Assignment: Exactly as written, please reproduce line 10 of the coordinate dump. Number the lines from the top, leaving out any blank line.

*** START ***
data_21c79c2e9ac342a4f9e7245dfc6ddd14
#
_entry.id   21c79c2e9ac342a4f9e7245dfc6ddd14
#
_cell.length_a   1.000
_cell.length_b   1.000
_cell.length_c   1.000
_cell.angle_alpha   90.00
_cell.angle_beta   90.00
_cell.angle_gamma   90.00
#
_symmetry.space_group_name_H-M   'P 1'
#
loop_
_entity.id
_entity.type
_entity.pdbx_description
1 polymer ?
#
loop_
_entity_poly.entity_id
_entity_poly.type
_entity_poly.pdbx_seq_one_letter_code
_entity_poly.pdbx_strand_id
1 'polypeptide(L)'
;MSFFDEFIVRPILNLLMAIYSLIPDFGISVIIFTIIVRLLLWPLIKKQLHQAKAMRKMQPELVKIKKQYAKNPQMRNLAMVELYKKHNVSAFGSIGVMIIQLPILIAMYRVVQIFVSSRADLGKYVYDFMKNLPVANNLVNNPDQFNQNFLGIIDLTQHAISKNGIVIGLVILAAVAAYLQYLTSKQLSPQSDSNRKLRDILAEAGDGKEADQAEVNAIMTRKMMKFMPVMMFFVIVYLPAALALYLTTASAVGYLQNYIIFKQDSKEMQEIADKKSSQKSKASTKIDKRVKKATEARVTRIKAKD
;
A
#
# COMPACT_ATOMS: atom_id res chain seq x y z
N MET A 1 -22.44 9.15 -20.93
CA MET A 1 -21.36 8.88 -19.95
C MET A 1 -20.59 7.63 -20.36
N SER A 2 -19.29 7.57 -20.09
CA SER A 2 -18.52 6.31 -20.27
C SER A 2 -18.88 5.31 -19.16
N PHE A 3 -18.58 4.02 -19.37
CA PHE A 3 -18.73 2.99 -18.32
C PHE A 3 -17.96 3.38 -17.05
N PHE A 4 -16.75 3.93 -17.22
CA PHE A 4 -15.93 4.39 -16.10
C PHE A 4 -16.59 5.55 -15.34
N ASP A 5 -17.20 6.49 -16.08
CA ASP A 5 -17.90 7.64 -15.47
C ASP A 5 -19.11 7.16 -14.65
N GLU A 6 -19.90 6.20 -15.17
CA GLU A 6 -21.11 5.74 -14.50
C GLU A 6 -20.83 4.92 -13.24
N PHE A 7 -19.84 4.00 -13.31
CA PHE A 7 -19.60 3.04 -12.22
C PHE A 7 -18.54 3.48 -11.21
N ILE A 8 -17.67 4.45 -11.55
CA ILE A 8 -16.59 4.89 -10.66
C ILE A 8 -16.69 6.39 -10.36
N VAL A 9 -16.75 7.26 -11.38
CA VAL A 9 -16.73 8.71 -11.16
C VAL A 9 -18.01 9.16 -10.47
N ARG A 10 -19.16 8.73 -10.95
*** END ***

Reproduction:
_cell.angle_gamma   90.00